It was billed as a goodwill mission, but other than that there was little more elaboration than you indicate below. Maybe that is really all that needed to be said, if that is what they were doing, and there's was nothing to give me to believe otherwise.

 

 

"Non-government organizations also were involved. They distributed $290,000 in goods: 35 pallets of wheelchairs; a pallet of water filters; six pallets of medical consumables; $232,750 in Project Handclasp donations; 12 pallets of goods from the Latter Day Saints and three pallets of disinfectant."

Perhaps the place to look is on any of the websites for those non-govt-orgs that were listed as being involved. Surely there is a public relations person for each of those NGOs who would be willing to elaborate to someone who inquired.

 

 

Where did these goods and wheelchairs and so forth actually GO? A pallet of water filters? Where did the money go? Where did the 12 pallets of "goods" and three pallets of disinfectant? Three pallets of disinfectant? For all love, did they think that Costa Ricans are that dirty?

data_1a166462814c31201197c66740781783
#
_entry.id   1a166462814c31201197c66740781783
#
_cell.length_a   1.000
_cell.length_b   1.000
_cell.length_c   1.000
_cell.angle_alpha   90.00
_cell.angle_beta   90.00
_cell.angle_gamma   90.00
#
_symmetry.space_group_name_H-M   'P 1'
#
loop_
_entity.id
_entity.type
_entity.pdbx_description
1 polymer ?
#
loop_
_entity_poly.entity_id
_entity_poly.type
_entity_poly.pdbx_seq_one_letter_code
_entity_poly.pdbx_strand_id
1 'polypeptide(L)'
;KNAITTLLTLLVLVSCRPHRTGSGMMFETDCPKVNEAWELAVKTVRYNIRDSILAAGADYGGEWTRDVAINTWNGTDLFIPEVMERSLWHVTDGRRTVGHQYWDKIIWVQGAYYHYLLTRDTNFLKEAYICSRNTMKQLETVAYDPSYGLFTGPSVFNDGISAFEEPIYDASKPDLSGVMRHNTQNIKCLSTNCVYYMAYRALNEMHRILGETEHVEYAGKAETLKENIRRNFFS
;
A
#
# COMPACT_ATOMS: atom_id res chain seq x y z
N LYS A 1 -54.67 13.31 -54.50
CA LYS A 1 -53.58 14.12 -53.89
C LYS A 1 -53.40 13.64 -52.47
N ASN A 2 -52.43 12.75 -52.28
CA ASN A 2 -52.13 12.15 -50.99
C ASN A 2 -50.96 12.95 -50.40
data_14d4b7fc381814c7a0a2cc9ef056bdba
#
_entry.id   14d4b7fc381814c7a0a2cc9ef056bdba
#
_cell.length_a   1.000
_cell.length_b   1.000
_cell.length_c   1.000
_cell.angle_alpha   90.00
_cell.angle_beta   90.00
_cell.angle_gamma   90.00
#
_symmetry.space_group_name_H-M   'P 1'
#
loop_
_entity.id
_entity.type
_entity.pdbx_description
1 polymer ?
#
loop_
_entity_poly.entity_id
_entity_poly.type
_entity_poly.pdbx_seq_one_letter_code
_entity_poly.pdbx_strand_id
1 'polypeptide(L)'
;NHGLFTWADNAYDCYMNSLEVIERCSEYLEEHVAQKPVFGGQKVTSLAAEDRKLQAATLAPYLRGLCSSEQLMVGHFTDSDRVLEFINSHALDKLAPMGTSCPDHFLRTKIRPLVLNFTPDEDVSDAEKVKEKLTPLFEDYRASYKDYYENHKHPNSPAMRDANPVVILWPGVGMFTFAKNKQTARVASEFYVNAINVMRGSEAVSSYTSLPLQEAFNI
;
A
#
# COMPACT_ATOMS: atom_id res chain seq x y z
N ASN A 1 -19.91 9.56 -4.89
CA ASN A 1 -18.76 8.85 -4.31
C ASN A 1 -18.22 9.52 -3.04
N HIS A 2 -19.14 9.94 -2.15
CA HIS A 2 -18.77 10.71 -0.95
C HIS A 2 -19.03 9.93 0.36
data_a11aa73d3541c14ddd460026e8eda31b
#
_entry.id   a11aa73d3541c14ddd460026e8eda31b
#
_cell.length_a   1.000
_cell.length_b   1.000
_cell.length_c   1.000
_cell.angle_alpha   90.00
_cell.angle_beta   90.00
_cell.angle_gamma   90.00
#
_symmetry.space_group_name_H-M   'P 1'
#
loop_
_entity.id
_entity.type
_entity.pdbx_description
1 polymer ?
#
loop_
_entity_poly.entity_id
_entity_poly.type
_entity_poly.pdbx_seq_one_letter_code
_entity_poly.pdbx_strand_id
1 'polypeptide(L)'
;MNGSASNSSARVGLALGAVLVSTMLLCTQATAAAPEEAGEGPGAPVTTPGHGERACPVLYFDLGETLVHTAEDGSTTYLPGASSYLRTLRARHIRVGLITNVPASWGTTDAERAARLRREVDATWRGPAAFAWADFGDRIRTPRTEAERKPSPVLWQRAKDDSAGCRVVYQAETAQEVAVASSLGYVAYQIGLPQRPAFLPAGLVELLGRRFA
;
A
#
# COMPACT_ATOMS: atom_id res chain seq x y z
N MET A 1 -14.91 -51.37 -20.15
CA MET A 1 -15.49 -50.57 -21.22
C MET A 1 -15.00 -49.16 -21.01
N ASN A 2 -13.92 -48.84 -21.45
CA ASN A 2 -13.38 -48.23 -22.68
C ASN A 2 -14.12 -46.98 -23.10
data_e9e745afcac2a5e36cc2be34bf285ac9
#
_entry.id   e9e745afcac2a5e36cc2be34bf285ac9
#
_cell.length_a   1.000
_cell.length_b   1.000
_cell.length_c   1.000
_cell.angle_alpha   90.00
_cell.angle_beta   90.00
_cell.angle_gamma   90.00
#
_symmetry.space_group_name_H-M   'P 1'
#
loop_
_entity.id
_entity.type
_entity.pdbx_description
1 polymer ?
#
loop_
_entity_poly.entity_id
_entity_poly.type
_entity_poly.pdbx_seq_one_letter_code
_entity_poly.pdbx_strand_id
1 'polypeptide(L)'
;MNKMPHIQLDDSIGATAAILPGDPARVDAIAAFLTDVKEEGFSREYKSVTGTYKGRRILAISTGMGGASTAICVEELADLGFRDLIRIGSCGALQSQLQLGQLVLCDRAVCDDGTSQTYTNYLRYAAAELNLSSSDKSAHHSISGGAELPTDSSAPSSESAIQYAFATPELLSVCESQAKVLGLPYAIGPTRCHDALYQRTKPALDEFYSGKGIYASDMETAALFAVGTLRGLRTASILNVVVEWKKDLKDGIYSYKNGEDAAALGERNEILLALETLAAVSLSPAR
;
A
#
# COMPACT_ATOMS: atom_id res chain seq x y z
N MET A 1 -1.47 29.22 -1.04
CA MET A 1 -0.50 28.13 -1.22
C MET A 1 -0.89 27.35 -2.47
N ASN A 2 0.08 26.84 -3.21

Again, the PR person(s) at the NGOs might be the place to inquire as to where all the stuff went to. But as to where it went ultimately, once it got to CR then it is very possible that that trail becomes fuzzy. Maybe not, but asi es tiquicia. I can see the practicallity of all the items above, including the disinfectant: If you live, for example where the Bri-Bri do, many hours on foot and by launch from the nearest established medical facilities, it would be an excellent 'first line of defense' against infection to have ready access to disinfectants and decent water filters way out in the 'boonies' where none would otherwise be available. After all, just how clean (or dirty) is the rainforest in the Talamancas? What does someone living way out there do to control an infection before it becomes a major problem without a commercial product? (Aside from the proper antibiotics, of course, which were also amongst the items that were donated.)